Today, the United States Preventive Services Task Force released its recommendation that women begin routine breast cancer screening at age 50, instead of 40. It has based this on the modest benefit of mammograms versus the harm of overtreatment.
First, let me explain that the study’s idea of modest benefit is a fifteen percent reduction in breast cancer deaths. That number sounds kind of good to me. If I were one of those women, I’d be one hundred percent happy with that.*
And the harm of overtreatment? Cancers might be removed that would have grown too slowly to kill the women in which they are detected. As you can imagine, this is a real drag for insurance companies who have to pay for the procedures when they would be happier to spin the Wheel of Fortune and bet their customers will die of natural causes. And since insurance companies are for-profit organizations, that’s exactly what they do when insuring us.
The other egregious harm the task force cites? Can mammography kill us, as cancer can? No, but unnecessary tests can cause anxiety. Isn’t it so much better for us just not to worry our pretty little heads about it? After all, only fifteen percent of our mothers, sisters, and daughters will be saved. What a tough choice.
According to one statistician, although this will save billions of dollars in health costs, “the money was buying something of net negative value. This decision is a no-brainer. The economy benefits, but women are the major beneficiaries.” I’m no number cruncher, but when did a fifteen percent reduction in mortality have a negative value?
So, what I’d like to do is play a little word game with a New York Times article published on this subject. Wherever there’s a mention of women and breast cancer, I’m going to substitute something else. See if you can tell where:
Overall, the report says, the modest benefit of the exam — reducing the dick cancer death rate by 15 percent — must be weighed against the harms. And those harms loom larger for men in their 40s, who are 60 percent more likely to experience them than men 50 and older but are less likely to have their balls fall off, skewing the risk-benefit equation. The task force concluded that one death by cock rot is prevented for every 1,904 men age 40 to 49 who are screened for 10 years, compared with one prick withering for every 1,339 men age 50 to 74, and one fatal phallus for every 377 men age 60 to 69.
But the new report conflicts with advice from groups like the American Cancer Society and the American College of Radiology. They are staying with their guidelines advising annual knob screening starting at age 40.
The cancer society agreed that man-o-grams had risks as well as benefits but, he said, the society’s experts had looked at “‘virtually all” the task force and additional data and concluded that the benefits of annual exams starting at age 40 outweighed the risks of unnecessary dickectomy.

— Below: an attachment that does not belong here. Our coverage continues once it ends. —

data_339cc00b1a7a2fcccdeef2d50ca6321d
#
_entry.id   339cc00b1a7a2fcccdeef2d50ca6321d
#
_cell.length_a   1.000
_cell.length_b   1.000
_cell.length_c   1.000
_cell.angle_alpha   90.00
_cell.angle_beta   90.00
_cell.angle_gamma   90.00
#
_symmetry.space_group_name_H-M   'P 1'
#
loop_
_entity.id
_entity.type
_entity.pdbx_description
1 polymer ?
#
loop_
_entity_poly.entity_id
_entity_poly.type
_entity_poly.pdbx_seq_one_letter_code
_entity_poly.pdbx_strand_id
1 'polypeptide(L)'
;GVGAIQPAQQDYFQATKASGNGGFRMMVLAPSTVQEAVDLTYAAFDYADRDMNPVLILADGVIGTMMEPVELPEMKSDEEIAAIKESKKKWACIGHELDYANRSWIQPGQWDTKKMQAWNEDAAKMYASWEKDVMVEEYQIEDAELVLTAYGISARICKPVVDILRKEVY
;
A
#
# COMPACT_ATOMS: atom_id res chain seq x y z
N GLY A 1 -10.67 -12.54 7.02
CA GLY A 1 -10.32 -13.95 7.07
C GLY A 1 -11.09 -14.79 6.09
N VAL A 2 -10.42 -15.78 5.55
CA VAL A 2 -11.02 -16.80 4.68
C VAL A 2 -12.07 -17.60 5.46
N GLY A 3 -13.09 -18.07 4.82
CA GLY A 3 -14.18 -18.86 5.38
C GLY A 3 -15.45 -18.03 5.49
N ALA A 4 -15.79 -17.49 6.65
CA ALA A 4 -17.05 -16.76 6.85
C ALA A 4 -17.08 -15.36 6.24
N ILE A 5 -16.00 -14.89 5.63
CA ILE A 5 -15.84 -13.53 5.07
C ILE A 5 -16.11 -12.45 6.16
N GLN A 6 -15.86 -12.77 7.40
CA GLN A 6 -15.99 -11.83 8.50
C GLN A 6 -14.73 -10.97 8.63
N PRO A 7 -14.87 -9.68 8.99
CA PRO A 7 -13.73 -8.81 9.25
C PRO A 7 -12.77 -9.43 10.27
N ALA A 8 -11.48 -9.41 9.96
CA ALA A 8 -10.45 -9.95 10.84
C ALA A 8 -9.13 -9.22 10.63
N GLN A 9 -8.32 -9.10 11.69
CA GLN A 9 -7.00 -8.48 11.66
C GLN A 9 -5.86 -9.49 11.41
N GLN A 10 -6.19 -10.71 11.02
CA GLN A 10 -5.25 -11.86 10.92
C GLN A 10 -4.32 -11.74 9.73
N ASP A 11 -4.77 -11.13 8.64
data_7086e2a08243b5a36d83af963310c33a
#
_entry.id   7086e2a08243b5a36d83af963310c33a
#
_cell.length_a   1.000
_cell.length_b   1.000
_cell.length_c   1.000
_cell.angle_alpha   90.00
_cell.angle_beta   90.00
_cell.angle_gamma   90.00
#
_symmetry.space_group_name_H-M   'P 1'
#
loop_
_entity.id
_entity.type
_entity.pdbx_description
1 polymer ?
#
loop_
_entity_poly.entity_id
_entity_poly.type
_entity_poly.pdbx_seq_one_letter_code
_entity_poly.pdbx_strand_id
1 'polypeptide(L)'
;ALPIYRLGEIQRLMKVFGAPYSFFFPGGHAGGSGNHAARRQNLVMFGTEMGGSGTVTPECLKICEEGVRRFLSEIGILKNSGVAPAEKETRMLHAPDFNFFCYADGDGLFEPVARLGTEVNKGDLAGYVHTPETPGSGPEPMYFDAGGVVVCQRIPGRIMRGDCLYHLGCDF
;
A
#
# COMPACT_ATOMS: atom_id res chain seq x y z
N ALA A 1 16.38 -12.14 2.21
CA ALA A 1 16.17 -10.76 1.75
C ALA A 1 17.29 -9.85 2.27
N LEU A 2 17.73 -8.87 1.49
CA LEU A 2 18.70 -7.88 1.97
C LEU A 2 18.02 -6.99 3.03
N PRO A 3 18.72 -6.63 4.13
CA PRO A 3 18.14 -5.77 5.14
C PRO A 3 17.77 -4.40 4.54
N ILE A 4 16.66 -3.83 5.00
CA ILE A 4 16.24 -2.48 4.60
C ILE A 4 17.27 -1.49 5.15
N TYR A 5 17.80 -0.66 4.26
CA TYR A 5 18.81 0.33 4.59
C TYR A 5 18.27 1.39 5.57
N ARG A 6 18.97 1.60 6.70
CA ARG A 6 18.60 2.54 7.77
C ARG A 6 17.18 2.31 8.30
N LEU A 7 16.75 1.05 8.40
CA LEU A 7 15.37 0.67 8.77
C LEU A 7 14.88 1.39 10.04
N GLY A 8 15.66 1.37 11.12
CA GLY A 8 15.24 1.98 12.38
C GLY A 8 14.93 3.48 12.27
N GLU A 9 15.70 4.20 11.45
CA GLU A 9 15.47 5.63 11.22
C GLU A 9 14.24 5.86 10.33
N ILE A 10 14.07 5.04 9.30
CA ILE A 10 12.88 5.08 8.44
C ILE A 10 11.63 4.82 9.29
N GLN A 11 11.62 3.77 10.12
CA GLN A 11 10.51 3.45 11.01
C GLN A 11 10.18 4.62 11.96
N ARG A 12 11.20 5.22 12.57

Private insurers are required by law in every state except Utah to pay for a chubby checker for men in their 40s.
But the new guidelines are expected to alter the grading system for health plans, which are used as a marketing tool. The message for most men is to forgo ensuring their johnsons aren’t killing them if they are in their 40s. In fact, even though exams are of greater benefit to older men, they still prevent only a small fraction of dick cancer deaths.
Researchers worry the new report will be interpreted as a political effort by the Obama administration to save money on health care costs.
Of course, Dr. Dingle Berry noted, if the new guidelines are followed, billions of dollars will be saved.
“But the money was buying something of net negative value,” he said. “This decision is a no-brainer. The economy benefits, but men are the major beneficiaries.”
Do you doubt that if the above were true, there would be a million men brandishing pitchforks and torches marching on Washington right now? You know the answer as well as I do. I’m just being a tease.
P.S. On a serious note, check out this study on digital mammography funded by the National Cancer Institute and published in 2005. Digital mammography is much more accurate in detecting breast cancer in women under 50 and in older women with dense breast tissue than traditional mammography. It saved my mother’s life. I may need it to save mine someday. But even at high risk, my insurance will not cover the computer-assisted exam. The superior technology exists, right now, to save more women. Why isn’t it recommended? Because it’s a lot more expensive than telling us not to worry or to wait to have the inferior test. Statistically speaking, we’re not worth it.
*Update 2018: As it turns out, I was one of those women. In June of 2012, at the age of 47, I was diagnosed with breast cancer. It was caught early because of a digital mammogram that showed enough detail for a radiologist to see a very small tumor. I’m lucky that my insurance covered the more sensitive test. If I’d had to wait until age 50 to get it, I could be dead now, and my little word game would just be a sad coda to my smart-alecky life. I’m happy it didn’t turn out that way.